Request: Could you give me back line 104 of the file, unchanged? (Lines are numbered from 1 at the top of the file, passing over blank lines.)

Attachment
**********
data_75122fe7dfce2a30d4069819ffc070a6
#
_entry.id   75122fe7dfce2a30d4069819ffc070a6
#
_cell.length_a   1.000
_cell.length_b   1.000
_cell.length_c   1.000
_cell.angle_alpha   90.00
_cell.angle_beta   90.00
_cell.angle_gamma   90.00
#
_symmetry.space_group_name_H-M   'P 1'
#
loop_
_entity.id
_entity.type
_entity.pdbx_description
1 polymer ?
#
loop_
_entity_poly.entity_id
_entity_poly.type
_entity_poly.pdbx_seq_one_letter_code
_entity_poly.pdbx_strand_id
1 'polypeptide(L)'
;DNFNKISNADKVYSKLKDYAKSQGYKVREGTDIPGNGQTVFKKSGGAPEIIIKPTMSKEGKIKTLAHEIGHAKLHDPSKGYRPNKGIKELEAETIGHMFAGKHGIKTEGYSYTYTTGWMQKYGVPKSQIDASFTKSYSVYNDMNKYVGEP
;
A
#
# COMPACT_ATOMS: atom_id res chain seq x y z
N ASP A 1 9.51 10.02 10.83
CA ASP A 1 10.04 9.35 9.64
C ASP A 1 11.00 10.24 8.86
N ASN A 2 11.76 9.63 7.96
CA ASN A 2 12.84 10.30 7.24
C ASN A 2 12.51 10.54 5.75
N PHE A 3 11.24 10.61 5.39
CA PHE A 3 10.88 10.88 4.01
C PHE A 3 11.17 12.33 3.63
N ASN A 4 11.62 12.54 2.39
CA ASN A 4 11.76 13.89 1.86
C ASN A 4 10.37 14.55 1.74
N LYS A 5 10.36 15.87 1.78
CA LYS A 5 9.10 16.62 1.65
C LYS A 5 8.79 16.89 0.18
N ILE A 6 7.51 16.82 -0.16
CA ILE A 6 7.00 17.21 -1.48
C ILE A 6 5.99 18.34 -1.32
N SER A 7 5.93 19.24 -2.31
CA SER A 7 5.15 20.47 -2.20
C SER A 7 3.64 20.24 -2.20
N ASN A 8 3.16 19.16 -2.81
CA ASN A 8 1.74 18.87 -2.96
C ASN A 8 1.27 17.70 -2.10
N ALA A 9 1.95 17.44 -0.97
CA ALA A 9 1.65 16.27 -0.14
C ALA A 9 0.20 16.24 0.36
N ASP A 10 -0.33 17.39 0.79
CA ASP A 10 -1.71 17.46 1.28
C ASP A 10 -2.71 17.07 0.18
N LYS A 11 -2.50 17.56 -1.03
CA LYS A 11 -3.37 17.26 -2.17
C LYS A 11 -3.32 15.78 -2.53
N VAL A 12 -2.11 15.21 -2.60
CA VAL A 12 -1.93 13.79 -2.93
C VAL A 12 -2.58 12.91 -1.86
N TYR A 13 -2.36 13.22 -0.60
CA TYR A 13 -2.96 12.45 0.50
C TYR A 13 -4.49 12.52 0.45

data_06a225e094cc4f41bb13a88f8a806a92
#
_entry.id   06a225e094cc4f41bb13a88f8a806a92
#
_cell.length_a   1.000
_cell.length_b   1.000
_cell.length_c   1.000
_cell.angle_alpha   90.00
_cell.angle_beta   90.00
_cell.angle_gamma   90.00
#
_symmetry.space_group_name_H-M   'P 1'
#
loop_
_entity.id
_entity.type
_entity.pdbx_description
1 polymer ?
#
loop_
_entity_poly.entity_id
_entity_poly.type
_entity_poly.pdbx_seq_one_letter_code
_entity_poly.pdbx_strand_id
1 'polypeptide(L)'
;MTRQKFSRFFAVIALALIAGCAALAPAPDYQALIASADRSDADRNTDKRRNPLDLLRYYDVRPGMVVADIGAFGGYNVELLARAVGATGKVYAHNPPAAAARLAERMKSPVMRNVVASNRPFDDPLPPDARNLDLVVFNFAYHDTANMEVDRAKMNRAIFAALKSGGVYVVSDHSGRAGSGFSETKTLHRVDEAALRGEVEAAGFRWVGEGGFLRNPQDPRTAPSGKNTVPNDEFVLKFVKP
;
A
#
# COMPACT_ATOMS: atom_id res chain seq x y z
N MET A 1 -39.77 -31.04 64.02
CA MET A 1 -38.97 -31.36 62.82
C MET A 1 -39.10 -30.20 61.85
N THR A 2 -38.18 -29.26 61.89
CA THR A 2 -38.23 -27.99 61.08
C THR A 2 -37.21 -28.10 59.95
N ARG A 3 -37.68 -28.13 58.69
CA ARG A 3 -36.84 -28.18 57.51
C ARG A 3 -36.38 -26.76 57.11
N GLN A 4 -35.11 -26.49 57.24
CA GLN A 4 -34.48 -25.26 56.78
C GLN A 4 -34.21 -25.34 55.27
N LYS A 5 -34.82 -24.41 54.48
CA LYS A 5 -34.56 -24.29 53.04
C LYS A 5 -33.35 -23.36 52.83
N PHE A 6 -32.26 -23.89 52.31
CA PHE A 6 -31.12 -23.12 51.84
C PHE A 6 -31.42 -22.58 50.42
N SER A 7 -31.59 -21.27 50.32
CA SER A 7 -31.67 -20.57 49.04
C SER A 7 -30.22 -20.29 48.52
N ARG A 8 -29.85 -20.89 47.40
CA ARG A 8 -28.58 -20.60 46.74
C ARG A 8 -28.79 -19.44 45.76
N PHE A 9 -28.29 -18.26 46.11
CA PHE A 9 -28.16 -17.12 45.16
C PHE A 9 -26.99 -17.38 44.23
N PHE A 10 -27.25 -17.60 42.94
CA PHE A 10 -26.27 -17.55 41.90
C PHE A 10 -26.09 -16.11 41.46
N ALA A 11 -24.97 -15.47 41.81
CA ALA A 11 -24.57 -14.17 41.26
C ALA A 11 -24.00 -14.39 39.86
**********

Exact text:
CA THR A 2 -38.23 -27.99 61.08